Table 3
Neural differences between trustworthiness and attractiveness judgments
Figure 4.
Neural differences between trustworthiness and attractiveness judgments. Activation for attractiveness versus trustworthiness judgments (A/B) and vice versa (C/D) superimposed on a T1 MNI single-subject template. (B) Horizontal section through cluster ...

While a recent activation likelihood estimation (ALE) meta-analysis revealed the amygdala as an important point of convergence in both trustworthiness and attractiveness judgments (Bzdok et al. 2011), this was not revealed in the conservative analyses reported above. To explicitly test the hypothesis of amygdala involvement in social judgments, we performed a small-volume correction (family-wise error corrected at P < 0.05) of the omnibus F-test for differences between conditions within the AM as defined by probabilistic cytoarchitectonic maps (Amunts et al. 2005; Eickhoff et al. 2006). This yielded a significant cluster in the left amygdala (peak at x = −29, y = −2, −23; 380 voxels; laterobasal and superficial nuclei group) as well as small locus of activation in the right one (peak at x = 27, y = −5, z = −20; 37 voxels; laterobasal and superficial nuclei group) (Fig. 5). On the left hemisphere, social judgments evoked higher amygdalar activity than both happiness and age conditions, on the right side, only age judgments differed significantly from all other conditions.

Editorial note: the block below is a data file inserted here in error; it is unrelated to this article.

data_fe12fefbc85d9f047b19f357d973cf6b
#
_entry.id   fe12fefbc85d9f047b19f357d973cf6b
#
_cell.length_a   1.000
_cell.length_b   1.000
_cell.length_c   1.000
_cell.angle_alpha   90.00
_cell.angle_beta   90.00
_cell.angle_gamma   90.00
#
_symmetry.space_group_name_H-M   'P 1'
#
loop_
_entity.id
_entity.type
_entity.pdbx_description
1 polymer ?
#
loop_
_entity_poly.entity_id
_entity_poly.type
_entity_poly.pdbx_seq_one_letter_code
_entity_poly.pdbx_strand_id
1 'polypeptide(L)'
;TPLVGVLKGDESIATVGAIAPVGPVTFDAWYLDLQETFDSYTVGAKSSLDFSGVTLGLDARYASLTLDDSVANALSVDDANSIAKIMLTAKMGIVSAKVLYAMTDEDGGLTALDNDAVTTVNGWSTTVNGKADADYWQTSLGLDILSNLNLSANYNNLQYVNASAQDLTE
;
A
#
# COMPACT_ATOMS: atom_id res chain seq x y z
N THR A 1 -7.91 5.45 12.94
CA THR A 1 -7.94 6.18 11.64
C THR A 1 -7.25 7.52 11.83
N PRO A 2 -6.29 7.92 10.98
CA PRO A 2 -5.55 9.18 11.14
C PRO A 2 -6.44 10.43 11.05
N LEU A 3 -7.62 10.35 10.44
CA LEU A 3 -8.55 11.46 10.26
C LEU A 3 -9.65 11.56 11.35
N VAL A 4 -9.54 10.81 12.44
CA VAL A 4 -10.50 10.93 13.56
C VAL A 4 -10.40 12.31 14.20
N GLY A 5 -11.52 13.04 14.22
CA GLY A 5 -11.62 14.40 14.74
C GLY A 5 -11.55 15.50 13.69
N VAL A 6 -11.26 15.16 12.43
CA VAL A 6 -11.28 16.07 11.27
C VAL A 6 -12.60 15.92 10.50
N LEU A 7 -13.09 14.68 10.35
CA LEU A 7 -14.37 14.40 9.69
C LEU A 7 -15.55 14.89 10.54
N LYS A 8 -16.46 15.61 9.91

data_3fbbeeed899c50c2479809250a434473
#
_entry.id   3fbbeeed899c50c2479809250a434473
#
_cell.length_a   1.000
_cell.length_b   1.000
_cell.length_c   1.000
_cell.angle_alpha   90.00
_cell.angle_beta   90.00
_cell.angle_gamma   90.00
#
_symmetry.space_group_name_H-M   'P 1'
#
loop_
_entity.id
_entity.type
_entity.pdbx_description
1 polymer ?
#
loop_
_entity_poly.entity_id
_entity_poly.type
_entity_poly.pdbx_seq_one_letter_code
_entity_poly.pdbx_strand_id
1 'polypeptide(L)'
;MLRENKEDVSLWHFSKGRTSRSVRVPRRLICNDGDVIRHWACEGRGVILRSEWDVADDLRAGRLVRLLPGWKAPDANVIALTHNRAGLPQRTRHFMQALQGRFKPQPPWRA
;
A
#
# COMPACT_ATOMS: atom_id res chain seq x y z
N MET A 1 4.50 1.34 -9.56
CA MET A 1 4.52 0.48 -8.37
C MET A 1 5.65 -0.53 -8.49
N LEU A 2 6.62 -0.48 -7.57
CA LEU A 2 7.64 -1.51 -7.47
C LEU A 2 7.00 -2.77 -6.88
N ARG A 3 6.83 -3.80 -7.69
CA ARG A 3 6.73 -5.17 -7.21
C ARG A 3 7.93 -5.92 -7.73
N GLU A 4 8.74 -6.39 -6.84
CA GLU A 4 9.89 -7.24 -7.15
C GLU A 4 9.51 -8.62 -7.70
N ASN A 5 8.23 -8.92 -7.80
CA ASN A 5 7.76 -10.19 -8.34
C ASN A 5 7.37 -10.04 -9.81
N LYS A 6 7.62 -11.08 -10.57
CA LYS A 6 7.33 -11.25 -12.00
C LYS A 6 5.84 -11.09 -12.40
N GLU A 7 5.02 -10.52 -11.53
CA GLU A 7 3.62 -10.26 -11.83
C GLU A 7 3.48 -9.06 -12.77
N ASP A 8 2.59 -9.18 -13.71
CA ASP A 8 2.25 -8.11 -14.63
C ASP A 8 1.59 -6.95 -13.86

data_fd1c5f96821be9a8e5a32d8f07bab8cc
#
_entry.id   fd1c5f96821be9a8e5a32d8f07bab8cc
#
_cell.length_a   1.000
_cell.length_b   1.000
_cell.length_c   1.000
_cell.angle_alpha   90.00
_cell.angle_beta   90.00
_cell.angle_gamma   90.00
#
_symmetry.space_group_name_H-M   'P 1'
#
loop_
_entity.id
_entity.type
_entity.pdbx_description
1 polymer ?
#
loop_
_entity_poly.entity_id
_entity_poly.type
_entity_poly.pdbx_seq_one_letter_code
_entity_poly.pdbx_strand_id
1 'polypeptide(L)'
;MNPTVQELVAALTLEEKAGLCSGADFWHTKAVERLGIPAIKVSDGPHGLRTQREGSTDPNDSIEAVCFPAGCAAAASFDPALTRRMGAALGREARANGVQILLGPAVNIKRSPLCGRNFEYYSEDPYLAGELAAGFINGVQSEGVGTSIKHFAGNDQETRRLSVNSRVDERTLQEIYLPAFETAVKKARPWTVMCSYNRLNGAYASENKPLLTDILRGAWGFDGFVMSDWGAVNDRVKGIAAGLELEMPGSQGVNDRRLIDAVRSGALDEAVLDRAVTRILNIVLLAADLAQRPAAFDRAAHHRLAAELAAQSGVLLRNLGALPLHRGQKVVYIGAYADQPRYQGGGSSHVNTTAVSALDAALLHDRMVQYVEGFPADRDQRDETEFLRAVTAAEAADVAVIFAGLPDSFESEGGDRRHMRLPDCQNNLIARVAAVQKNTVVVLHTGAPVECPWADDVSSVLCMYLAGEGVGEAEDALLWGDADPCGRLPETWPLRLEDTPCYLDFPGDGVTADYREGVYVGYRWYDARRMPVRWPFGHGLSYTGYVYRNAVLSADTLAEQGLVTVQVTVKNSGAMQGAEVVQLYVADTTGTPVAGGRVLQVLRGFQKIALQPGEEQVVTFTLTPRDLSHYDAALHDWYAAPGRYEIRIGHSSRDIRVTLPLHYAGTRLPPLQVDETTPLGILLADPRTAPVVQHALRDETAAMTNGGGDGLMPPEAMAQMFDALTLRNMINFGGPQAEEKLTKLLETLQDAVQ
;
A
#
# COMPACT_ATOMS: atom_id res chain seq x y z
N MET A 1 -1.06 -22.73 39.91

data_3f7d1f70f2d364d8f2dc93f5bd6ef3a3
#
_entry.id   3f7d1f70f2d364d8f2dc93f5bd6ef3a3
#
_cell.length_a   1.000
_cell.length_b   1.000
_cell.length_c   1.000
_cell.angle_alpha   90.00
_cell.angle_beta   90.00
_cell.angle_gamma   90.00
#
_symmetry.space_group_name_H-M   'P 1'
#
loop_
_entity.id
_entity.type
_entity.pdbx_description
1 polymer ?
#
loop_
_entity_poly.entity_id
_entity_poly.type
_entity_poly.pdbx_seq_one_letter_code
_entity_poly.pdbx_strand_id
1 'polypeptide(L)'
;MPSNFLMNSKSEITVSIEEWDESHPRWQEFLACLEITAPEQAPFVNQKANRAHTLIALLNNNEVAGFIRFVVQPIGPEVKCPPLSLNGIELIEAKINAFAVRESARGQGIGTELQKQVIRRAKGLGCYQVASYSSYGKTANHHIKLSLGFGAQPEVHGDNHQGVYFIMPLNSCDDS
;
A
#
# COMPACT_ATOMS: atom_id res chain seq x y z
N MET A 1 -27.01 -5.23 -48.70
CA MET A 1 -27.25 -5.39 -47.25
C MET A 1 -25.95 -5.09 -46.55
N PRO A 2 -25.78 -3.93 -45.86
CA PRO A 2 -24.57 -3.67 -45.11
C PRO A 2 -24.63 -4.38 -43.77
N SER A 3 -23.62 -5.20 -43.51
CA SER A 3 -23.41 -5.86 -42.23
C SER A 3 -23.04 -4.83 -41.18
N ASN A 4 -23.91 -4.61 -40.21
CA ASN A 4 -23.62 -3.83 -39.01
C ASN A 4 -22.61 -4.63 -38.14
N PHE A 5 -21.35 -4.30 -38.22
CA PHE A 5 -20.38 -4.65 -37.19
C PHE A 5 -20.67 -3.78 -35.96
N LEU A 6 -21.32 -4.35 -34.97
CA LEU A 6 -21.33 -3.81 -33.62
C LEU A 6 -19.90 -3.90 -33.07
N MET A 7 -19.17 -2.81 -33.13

Figure 5.
Amygdalar response across social, emotional, and cognitive facial judgments. Small volume–corrected analysis of the difference F-test across conditions using an anatomical template for the (A) left amygdala and (B) right amygdala. Activity significant ...

Testing for differences between male (n = 24, 35.1 ± 11.7 years) and female (n = 20, 29.9 ± 10.7 years) participants in any of the 4 task conditions, revealed a significant effect only in the attractiveness judgments, where males showed higher ventral and posterior thalamic activity (Supplementary Table S2).